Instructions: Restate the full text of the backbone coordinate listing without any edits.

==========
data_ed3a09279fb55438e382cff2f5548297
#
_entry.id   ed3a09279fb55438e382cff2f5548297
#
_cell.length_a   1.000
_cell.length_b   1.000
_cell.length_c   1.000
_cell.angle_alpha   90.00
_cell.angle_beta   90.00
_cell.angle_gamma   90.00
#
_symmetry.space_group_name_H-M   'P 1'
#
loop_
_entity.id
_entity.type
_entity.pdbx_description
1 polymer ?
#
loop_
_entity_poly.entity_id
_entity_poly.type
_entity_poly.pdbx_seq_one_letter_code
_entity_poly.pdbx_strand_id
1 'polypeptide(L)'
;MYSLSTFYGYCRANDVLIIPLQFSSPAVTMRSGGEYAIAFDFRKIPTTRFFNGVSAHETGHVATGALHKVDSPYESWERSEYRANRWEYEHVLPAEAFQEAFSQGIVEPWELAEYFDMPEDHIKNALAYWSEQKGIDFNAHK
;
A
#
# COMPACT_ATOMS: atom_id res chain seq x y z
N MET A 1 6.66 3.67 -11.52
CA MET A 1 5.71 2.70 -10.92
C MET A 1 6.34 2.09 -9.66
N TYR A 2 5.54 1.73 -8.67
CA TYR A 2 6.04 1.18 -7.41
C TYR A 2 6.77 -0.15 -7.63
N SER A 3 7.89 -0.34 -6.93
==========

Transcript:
data_ed3a09279fb55438e382cff2f5548297
#
_entry.id   ed3a09279fb55438e382cff2f5548297
#
_cell.length_a   1.000
_cell.length_b   1.000
_cell.length_c   1.000
_cell.angle_alpha   90.00
_cell.angle_beta   90.00
_cell.angle_gamma   90.00
#
_symmetry.space_group_name_H-M   'P 1'
#
loop_
_entity.id
_entity.type
_entity.pdbx_description
1 polymer ?
#
loop_
_entity_poly.entity_id
_entity_poly.type
_entity_poly.pdbx_seq_one_letter_code
_entity_poly.pdbx_strand_id
1 'polypeptide(L)'
;MYSLSTFYGYCRANDVLIIPLQFSSPAVTMRSGGEYAIAFDFRKIPTTRFFNGVSAHETGHVATGALHKVDSPYESWERSEYRANRWEYEHVLPAEAFQEAFSQGIVEPWELAEYFDMPEDHIKNALAYWSEQKGIDFNAHK
;
A
#
# COMPACT_ATOMS: atom_id res chain seq x y z
N MET A 1 6.66 3.67 -11.52
CA MET A 1 5.71 2.70 -10.92
C MET A 1 6.34 2.09 -9.66
N TYR A 2 5.54 1.73 -8.67
CA TYR A 2 6.04 1.18 -7.41
C TYR A 2 6.77 -0.15 -7.63
N SER A 3 7.89 -0.34 -6.93